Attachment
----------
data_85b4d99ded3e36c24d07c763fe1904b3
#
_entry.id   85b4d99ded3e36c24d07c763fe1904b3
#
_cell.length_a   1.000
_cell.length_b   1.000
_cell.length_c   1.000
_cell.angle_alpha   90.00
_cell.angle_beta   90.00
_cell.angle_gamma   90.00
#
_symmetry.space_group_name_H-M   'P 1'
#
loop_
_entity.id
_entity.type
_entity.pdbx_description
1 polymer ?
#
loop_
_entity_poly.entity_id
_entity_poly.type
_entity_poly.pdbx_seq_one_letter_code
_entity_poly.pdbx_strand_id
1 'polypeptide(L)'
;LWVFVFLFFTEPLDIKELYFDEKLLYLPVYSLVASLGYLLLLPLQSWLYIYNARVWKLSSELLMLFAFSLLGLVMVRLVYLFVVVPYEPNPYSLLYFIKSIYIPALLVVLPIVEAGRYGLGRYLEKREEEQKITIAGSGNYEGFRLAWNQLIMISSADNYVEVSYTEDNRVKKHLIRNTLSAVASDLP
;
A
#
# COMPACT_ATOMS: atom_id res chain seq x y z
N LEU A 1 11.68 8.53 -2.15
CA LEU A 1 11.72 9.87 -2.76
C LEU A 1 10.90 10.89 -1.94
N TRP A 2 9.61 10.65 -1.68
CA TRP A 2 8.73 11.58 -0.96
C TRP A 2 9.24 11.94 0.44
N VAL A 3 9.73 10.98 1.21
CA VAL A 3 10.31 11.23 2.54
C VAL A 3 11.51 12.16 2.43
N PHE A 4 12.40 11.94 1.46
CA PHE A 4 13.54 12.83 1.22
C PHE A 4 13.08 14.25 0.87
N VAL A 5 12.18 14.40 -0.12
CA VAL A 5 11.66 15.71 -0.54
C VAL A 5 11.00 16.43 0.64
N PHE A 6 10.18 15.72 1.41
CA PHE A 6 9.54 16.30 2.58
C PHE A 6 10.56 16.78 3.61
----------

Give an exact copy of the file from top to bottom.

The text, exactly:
data_85b4d99ded3e36c24d07c763fe1904b3
#
_entry.id   85b4d99ded3e36c24d07c763fe1904b3
#
_cell.length_a   1.000
_cell.length_b   1.000
_cell.length_c   1.000
_cell.angle_alpha   90.00
_cell.angle_beta   90.00
_cell.angle_gamma   90.00
#
_symmetry.space_group_name_H-M   'P 1'
#
loop_
_entity.id
_entity.type
_entity.pdbx_description
1 polymer ?
#
loop_
_entity_poly.entity_id
_entity_poly.type
_entity_poly.pdbx_seq_one_letter_code
_entity_poly.pdbx_strand_id
1 'polypeptide(L)'
;LWVFVFLFFTEPLDIKELYFDEKLLYLPVYSLVASLGYLLLLPLQSWLYIYNARVWKLSSELLMLFAFSLLGLVMVRLVYLFVVVPYEPNPYSLLYFIKSIYIPALLVVLPIVEAGRYGLGRYLEKREEEQKITIAGSGNYEGFRLAWNQLIMISSADNYVEVSYTEDNRVKKHLIRNTLSAVASDLP
;
A
#
# COMPACT_ATOMS: atom_id res chain seq x y z
N LEU A 1 11.68 8.53 -2.15
CA LEU A 1 11.72 9.87 -2.76
C LEU A 1 10.90 10.89 -1.94
N TRP A 2 9.61 10.65 -1.68
CA TRP A 2 8.73 11.58 -0.96
C TRP A 2 9.24 11.94 0.44
N VAL A 3 9.73 10.98 1.21
CA VAL A 3 10.31 11.23 2.54
C VAL A 3 11.51 12.16 2.43
N PHE A 4 12.40 11.94 1.46
CA PHE A 4 13.54 12.83 1.22
C PHE A 4 13.08 14.25 0.87
N VAL A 5 12.18 14.40 -0.12
CA VAL A 5 11.66 15.71 -0.54
C VAL A 5 11.00 16.43 0.64
N PHE A 6 10.18 15.72 1.41
CA PHE A 6 9.54 16.30 2.58
C PHE A 6 10.56 16.78 3.61